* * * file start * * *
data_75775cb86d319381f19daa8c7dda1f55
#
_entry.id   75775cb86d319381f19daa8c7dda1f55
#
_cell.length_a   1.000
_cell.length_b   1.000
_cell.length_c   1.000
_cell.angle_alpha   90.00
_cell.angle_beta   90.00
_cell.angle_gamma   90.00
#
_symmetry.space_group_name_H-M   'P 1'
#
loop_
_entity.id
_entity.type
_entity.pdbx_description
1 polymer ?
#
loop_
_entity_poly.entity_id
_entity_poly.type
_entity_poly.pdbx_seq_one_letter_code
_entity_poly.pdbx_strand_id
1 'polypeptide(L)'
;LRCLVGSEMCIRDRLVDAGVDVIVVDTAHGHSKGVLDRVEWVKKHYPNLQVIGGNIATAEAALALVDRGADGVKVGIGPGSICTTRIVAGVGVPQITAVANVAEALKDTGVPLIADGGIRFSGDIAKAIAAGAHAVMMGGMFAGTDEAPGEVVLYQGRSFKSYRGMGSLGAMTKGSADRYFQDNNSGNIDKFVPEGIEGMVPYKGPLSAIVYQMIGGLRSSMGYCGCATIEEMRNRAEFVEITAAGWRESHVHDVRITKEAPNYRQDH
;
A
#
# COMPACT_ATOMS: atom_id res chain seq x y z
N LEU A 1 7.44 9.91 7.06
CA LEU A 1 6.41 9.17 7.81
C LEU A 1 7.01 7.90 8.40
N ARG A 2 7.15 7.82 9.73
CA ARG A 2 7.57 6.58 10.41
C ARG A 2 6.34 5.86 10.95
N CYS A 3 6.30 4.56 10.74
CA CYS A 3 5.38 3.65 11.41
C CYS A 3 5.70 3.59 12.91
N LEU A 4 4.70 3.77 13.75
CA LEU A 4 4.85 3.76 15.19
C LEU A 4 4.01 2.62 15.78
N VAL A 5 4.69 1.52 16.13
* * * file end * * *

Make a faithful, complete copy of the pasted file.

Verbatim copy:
data_75775cb86d319381f19daa8c7dda1f55
#
_entry.id   75775cb86d319381f19daa8c7dda1f55
#
_cell.length_a   1.000
_cell.length_b   1.000
_cell.length_c   1.000
_cell.angle_alpha   90.00
_cell.angle_beta   90.00
_cell.angle_gamma   90.00
#
_symmetry.space_group_name_H-M   'P 1'
#
loop_
_entity.id
_entity.type
_entity.pdbx_description
1 polymer ?
#
loop_
_entity_poly.entity_id
_entity_poly.type
_entity_poly.pdbx_seq_one_letter_code
_entity_poly.pdbx_strand_id
1 'polypeptide(L)'
;LRCLVGSEMCIRDRLVDAGVDVIVVDTAHGHSKGVLDRVEWVKKHYPNLQVIGGNIATAEAALALVDRGADGVKVGIGPGSICTTRIVAGVGVPQITAVANVAEALKDTGVPLIADGGIRFSGDIAKAIAAGAHAVMMGGMFAGTDEAPGEVVLYQGRSFKSYRGMGSLGAMTKGSADRYFQDNNSGNIDKFVPEGIEGMVPYKGPLSAIVYQMIGGLRSSMGYCGCATIEEMRNRAEFVEITAAGWRESHVHDVRITKEAPNYRQDH
;
A
#
# COMPACT_ATOMS: atom_id res chain seq x y z
N LEU A 1 7.44 9.91 7.06
CA LEU A 1 6.41 9.17 7.81
C LEU A 1 7.01 7.90 8.40
N ARG A 2 7.15 7.82 9.73
CA ARG A 2 7.57 6.58 10.41
C ARG A 2 6.34 5.86 10.95
N CYS A 3 6.30 4.56 10.74
CA CYS A 3 5.38 3.65 11.41
C CYS A 3 5.70 3.59 12.91
N LEU A 4 4.70 3.77 13.75
CA LEU A 4 4.85 3.76 15.19
C LEU A 4 4.01 2.62 15.78
N VAL A 5 4.69 1.52 16.13